Volvo XC90 (2014) first pictures

Volvo’s new XC90 is big, brave and possibly even brilliant. The first all-new model since the Swedish brand was bought by Chinese car maker Geely was revealed in Stockholm on Tuesday.

The seven-seat SUV introduces the new exterior style previewed by the company’s recent string of eye-catching motor show concepts.

In the metal, the XC90 verges on regal, exuding Scandinavian calm and confidence.

The large, vertically slatted grille and distinctive daytime running lights shaped like a ‘T’ laid on its side are features that will be seen on all of the next generation vehicles from company.

Inside, the XC90 is simple yet revolutionary. Volvo’s adoption of a large, ‘portrait’-oriented central touch screen for many controls has almost eliminated instrument panel switch infestation. This look and layout will be adopted by all near-future models.

The XC90 also marks the beginning of the end of Volvo’s reliance on Ford vehicle platforms. The US giant owned the Swedish company from 1999 until 2010, when it was sold to Geely. Volvo developed and engineered an all-new platform dubbed Scalable Product Architecture to provide the basis for all future large models, beginning with the XC90.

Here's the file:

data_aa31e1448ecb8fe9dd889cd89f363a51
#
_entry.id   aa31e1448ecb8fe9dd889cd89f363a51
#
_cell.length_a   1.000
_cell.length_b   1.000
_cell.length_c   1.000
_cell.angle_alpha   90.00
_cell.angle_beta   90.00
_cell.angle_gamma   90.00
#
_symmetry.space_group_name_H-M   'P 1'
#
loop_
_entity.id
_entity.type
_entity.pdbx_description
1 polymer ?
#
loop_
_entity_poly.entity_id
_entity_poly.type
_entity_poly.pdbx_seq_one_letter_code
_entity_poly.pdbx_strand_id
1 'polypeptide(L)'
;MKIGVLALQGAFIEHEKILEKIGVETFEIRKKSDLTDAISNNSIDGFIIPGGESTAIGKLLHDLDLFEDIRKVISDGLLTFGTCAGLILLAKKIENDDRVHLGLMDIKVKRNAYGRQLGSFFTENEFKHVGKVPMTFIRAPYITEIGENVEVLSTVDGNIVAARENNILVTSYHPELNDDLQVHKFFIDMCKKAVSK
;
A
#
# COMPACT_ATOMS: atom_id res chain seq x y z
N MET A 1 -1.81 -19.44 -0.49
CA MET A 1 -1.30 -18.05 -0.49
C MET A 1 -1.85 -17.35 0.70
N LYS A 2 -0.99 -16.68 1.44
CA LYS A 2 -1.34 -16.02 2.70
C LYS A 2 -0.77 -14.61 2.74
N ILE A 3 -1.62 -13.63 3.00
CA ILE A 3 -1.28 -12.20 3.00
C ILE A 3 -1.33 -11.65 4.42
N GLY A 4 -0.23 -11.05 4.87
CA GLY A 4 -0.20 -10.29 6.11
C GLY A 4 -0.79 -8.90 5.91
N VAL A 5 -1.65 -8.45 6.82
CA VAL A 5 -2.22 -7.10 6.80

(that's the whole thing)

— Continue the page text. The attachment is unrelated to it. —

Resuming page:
Volvo designed the SPA so that only engines with four or fewer cylinders will fit inside it. Although the XC90 is large, all its engines are 2.0-litre fours. The D4 and D5 are turbo diesels, the T5 is a turbocharged spark-ignition engine, while the T6 petrol-burner has both a supercharger and a turbo. All ae teamed with an eight-speed automatic. Topping the range is the T8 plug-in hybrid, which adds the power of a 60kW electric motor driving the rear wheels to the 236kW of the T6’s four driving the front wheels. Volvo promises V8-rivalling sub-7.0 second 0-100km/h acceleration time for the T8, and Prius-beating fuel efficiency.

It wouldn’t be a proper Volvo if it didn’t introduce some notable safety improvements, and the XC90 does just that.
It will be the first in the world to feature an auto brake at intersection system, which prevents the XC90 being turned across the path of an oncoming vehicle when this would cause a crash. The SUV will also come with a seatbelts that tighten automatically when sensors detect that the XC90 is about to run off the road or be rammed from behind.

This SUV is a hugely important model for Volvo, which is counting on the XC90 to lift both the brand’s image and the prices it can charge. A first drive is still months away, but the XC90 appears to have the qualities to do the job Volvo wants done. It’s great to look at and has a seductive interior, plus some innovative drivetrains and safety features. This could turn out to be the most admirable Volvo in ages.

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